Doctor of Philosophy in English, with Emphasis in English and American Literature (36 hours)
For admission, the applicant must have a master's degree or its equivalent. Each candidate must have a major and minor field. The major field may be chosen from the following: Medieval, Renaissance, Restoration and 18th-century English literature, 19th-century English literature, 20th-century English literature, colonial and 19th-century American literature, 20th-century American literature. The following may be used for the minor field only: linguistics, comparative literature, criticism theory, women's studies, history of the book and authorship, composition and rhetoric, and Southern literature. Students may choose to design an ad hoc minor, subject to approval by the Graduate Program Committee. Examples of ad hoc minors approved in the past include religion and literature, children's literature, and computers and literature.
Admission by the Department of English for graduate study does not mean admission as a candidate in the English and American literature Ph.D. program. Students are admitted to such candidacy on the basis of their record and a written qualifying exam; the exam is the section of the M.A. comprehensive exam in literature relevant to their chosen major field. Students should take this qualifying exam no later than the semester in which they are taking their 15th hour of course work. A student is allowed only two attempts to pass the admission-to-candidacy exam. Students in the M.A. program who apply to and are accepted into the Ph.D. program may request to have their M.A. exams reread as a Ph.D. qualifying exam. In such a case, the rereading will count as one attempt. M.A. exams will not be read for Ph.D. qualifying purposes unless or until the student has been accepted into the Ph.D. program.
1. in consultation with the doctoral advisory committee (in place by the end of the first semester of course work), each student develops a program of study that includes at least two 800-level seminars and one class in critical theory (ENGL 732, 734, or its equivalent); ENGL 700 is also recommended (24 hours, exclusive of ENGL 701 A and B);
2. a comprehensive exam that consists of two written exams, one in the major field and one in the minor field;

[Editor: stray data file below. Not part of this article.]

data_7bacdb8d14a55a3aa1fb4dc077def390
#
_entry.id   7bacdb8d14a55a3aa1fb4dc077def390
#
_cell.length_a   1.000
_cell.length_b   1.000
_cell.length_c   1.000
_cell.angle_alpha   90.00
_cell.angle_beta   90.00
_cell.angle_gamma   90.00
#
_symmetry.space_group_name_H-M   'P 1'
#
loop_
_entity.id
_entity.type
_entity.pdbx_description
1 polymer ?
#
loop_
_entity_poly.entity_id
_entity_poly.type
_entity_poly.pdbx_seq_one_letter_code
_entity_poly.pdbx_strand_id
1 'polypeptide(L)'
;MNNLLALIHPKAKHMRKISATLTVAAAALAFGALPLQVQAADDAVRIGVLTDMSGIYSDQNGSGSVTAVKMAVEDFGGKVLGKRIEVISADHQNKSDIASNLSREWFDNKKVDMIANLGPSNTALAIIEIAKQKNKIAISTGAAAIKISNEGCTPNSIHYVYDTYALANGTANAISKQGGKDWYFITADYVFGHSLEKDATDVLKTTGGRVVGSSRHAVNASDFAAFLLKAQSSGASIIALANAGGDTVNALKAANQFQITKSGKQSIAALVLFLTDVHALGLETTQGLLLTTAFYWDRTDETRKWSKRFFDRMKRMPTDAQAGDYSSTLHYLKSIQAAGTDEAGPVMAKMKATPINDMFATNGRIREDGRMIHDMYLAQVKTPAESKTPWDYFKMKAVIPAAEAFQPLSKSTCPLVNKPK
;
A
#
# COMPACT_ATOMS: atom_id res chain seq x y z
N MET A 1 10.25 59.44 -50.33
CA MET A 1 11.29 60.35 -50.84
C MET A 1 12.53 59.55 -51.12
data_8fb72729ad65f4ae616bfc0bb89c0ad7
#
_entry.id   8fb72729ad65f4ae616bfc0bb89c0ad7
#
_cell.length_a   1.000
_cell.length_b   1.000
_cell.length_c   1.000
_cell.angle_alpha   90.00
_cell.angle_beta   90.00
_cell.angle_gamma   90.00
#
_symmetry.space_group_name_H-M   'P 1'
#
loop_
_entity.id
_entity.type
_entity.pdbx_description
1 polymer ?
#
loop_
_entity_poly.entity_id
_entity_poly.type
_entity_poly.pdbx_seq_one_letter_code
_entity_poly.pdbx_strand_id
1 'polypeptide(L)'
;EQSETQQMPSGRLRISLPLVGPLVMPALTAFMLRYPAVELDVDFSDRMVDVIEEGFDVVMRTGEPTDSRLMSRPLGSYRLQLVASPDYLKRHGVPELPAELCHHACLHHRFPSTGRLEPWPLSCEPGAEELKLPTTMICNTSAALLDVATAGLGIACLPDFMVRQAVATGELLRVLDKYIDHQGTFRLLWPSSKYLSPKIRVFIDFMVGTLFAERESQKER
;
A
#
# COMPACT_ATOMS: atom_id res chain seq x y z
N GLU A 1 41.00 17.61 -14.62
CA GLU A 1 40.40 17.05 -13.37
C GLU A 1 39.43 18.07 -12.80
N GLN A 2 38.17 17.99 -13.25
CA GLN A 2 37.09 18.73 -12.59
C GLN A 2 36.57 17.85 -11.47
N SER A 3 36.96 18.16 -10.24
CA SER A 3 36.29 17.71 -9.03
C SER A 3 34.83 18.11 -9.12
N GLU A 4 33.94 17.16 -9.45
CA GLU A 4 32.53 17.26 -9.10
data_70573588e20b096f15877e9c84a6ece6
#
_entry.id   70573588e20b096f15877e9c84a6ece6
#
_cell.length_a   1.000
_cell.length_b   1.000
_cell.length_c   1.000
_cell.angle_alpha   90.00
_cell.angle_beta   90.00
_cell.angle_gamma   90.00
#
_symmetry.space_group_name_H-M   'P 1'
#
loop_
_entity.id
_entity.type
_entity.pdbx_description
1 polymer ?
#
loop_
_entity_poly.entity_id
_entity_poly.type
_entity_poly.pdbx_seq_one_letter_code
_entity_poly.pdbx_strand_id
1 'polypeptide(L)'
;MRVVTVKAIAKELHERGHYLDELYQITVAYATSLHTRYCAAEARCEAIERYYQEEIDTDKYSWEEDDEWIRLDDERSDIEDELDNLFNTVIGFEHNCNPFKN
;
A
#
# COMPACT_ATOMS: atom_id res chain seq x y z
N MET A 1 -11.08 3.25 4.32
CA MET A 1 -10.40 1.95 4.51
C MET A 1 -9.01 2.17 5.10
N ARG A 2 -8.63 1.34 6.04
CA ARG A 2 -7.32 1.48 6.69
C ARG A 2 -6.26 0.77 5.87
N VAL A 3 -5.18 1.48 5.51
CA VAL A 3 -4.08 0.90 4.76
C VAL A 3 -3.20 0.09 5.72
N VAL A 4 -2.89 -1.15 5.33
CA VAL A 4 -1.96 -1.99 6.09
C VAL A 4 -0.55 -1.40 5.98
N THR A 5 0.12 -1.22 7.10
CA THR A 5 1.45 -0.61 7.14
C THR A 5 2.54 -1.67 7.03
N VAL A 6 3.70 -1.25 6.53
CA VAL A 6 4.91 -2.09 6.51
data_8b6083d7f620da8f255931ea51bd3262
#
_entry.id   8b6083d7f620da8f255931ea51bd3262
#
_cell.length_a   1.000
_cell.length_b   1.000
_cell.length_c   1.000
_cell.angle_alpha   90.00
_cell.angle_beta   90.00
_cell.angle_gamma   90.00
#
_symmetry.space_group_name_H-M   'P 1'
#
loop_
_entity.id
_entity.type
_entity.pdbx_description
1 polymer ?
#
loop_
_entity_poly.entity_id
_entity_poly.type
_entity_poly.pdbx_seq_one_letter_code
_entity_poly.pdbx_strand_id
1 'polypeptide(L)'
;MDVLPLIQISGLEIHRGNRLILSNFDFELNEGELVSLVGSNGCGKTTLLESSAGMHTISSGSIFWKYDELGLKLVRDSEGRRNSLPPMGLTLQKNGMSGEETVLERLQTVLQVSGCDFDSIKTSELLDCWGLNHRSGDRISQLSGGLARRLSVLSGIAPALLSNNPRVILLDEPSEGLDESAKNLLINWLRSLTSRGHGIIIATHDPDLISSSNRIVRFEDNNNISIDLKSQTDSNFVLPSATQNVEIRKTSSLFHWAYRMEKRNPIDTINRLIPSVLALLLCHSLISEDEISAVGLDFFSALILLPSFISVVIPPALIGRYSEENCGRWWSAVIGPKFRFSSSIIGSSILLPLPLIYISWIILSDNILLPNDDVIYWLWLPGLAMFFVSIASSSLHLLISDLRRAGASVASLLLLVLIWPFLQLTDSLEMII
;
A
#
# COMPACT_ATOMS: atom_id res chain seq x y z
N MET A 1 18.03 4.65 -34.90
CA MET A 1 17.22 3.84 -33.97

3. an oral exam covering the student's major field;
4. 12 hours of dissertation preparation;
5. a reading knowledge of two foreign languages or one language satisfied by taking a 400-level course of literature, not in translation, with a grade of B or better, or a 500-level course of literature, not in translation, with a grade of C or better; these courses may not be used to fulfill the elective requirement. Completion of ENGL 702 and 703 with an average grade of B or better may fulfill one foreign language requirement.
Doctor of Philosophy in English, with Emphasis in Composition and Rhetoric
1. ENGL 790 and 791 (6 hours);
2. two courses from ENGL 792, 793, 794 (6 hours);
3. linguistics (3 hours);
4. human learning processes (3 hours);
5. ENGL 700 (3 hours);
6. ENGL 690 or 795 (3 hours);
7. English and/or American literature, 700-800 level (may include literary theory) (12 hours);
8. specialization (to be approved by the department's Committee on Composition and Rhetoric and the graduate director) (12 hours);
9. eight-hour written comprehensive exam in composition and rhetoric and the field of specialization; (Once a candidate has taken 48 credits in this Ph.D. program [including courses accepted in lieu of specific course requirements], the candidate must take the Ph.D. exam before being allowed to enroll for more graduate credits as a candidate in the program. This exam may be taken no more than twice.)
10. oral comprehensive exam; (This exam may be taken no more than twice.)
11. a reading knowledge of two foreign languages or one language satisfied by taking a 400-level course of literature, not in translation, with a grade of B or better, or a 500-level course of literature, not in translation, with a grade of C or better;
12. at least one year's experience teaching English composition at the school or college level;
13. dissertation and defense, ENGL 899 (12 hours).
Admission to candidacy. Admission by the Department of English for graduate study does not mean admission as a candidate in the composition and rhetoric Ph.D. program. Students are admitted to such candidacy on the basis of their record and a written qualifying exam--the M.A. three-hour comprehensive exam in composition and rhetoric. A student who passes this exam for the M.A. degree may or may not have done well enough on the exam to be admitted to Ph.D. candidacy.
Students with a master's degree from other institutions must take this exam no later than the semester in which they are taking their 15th hour of course work or, if attending summer sessions only, no later than the second summer of study. An applicant may take this exam no more than twice, including the exam for the M.A.
The 48 semester hours of postbaccalaureate graduate course work are the equivalent of two years (four semesters) of full-time graduate study. The Department of English may therefore waive up to 18 credit hours of this 48-credit requirement on a course-by-course basis for students with master's-level course work.